Rooms designed specifically for men and women are a popular trend, but why not create a space for everyone? Make the room a productive area where anyone can practice a hobby. Set up a sewing or knitting area, create a spot for a musical instrument with a music stand or turn the room into an artists’ or writers’ studio.

Family Office
Instead of a stuffy office, create a fun home work space. Set up a desk or table where family members can bring their laptops. Have papers, pens, pencils and other supplies handy. For the younger members of the household, set up a station with crayons, paste and construction paper. Have a shelf with dictionaries, reference books and almanacs.

Guest Room
Sure, many homes have guest rooms, but make yours one to envy. With a simple paint job and a small investment in quality bedding, you can turn a room into a luxurious space that is sure to catch the eyes of buyers who have out-of-town friends and relatives that might need to spend the weekend.

High-End Closet
Turning rooms into closets can be a major project, but it also can be done efficiently. Affordable shelving can hold shoes, hats, scarves, gloves and practically any type of clothing in an accessible and organized way. Racks can hold shirts, pants, suits and dresses. The idea is to create an appealing and organized space for clothing and accessories.


Six Simple Ways to Increase Home Efficiency

More and more people are looking for ways to increase their home’s energy efficiency—both to conserve energy for the good of our environment and to lower energy costs. The good news, environmentalists tell us, is that there are many ways to accomplish both goals without spending a great deal of money.

From a panel of national energy experts, here are proven ways to do your part:

  1. Unplug appliances. Coffee makers and other kitchen appliances, and even your cellphone charger, draw energy even when not in use. Make it a habit to unplug them after use.
  2. Caulk and weather strip. Properly caulked windows and doors help keep outdoor air from seeping into your home, increasing the overall efficiency of your heating and air conditioning systems. Materials are inexpensive and replacement doesn’t take a lot of time, so check for drafts and replace as needed.
  3. Add insulation. Especially in older homes, adding insulation to the inside of your attic is well worth the minor investment in terms of efficiency and energy cost.
  4. Lower the water temp. A water heater set higher than 120 degrees Fahrenheit wastes a lot of energy and creates a burn hazard for children. So while it might take a few extra minutes to get your kitchen faucet water really hot, it will be worth the savings to lower your thermostat.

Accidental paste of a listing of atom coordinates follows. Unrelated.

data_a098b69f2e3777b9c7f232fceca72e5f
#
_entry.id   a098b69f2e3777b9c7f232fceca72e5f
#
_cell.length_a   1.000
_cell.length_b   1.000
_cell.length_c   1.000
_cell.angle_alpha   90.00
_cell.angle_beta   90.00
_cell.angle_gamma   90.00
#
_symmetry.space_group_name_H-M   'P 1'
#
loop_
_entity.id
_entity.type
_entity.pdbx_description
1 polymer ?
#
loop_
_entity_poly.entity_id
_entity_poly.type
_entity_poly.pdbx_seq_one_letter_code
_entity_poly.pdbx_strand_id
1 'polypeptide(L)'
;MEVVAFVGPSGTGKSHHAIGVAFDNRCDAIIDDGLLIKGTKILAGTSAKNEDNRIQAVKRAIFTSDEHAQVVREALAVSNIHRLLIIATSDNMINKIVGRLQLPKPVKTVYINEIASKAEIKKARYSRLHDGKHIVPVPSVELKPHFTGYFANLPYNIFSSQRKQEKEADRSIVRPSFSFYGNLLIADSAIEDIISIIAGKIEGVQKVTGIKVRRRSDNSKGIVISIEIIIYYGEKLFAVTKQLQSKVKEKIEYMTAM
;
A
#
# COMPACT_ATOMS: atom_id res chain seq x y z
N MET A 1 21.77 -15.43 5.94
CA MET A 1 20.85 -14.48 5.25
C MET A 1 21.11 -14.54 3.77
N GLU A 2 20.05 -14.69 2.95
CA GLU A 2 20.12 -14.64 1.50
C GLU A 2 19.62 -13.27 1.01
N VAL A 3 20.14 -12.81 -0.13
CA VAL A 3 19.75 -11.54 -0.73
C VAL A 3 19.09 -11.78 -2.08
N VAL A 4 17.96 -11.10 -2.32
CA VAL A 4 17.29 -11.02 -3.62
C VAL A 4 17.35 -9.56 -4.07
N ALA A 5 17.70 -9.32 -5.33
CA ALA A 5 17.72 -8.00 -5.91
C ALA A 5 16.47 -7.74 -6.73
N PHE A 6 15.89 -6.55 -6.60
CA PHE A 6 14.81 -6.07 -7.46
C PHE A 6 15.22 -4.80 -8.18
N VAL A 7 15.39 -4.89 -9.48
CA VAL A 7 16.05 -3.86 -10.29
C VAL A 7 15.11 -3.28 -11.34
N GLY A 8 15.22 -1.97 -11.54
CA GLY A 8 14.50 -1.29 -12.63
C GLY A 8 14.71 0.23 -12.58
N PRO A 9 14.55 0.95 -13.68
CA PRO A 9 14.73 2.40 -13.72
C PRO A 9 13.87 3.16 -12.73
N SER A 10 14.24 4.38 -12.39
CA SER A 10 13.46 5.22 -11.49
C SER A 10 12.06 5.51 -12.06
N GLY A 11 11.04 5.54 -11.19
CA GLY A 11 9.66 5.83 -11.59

5. Replace incandescent lights. The average household spends 11 percent of its energy budget on lighting. Traditional incandescent lights convert only about 10 percent of the energy they consume into light, while the rest becomes heat. New lighting technologies, such as light-emitting diodes (LEDs) and compact fluorescent lamps (CFLs), can reduce the energy use required by lighting by 50 – 75 percent.
  6. Maximize laundry and dish cleaning. Don’t run a load until the machine is full. Clean the dryer’s lint filter frequently and use lower temperature settings or lower cleaning settings when clothes or dishes are not heavily soiled.

Hope you found this information helpful! Contact me for more insights and info.


What Makes a Home Difficult to Insure

Home insurance may be one of the last things you’ll think about when buying a home, but in some situations, insuring your biggest asset isn’t so easy. And without insurance, you won’t be able to qualify for a home loan.

Here are five things that can make getting home insurance difficult, or at least more expensive:

  1. A lot of claims: A long list of insurance claims at an address by previous owners can increase insurance rates. For an insurer, too many claims can mean there’s an underlying maintenance problem that needs to be fixed, and it’s likely a big one. You can find out how many insurance claims were filed at the home in the last five years by buying a Home Seller’s Disclosure Report from the Comprehensive Loss Underwriting Exchange.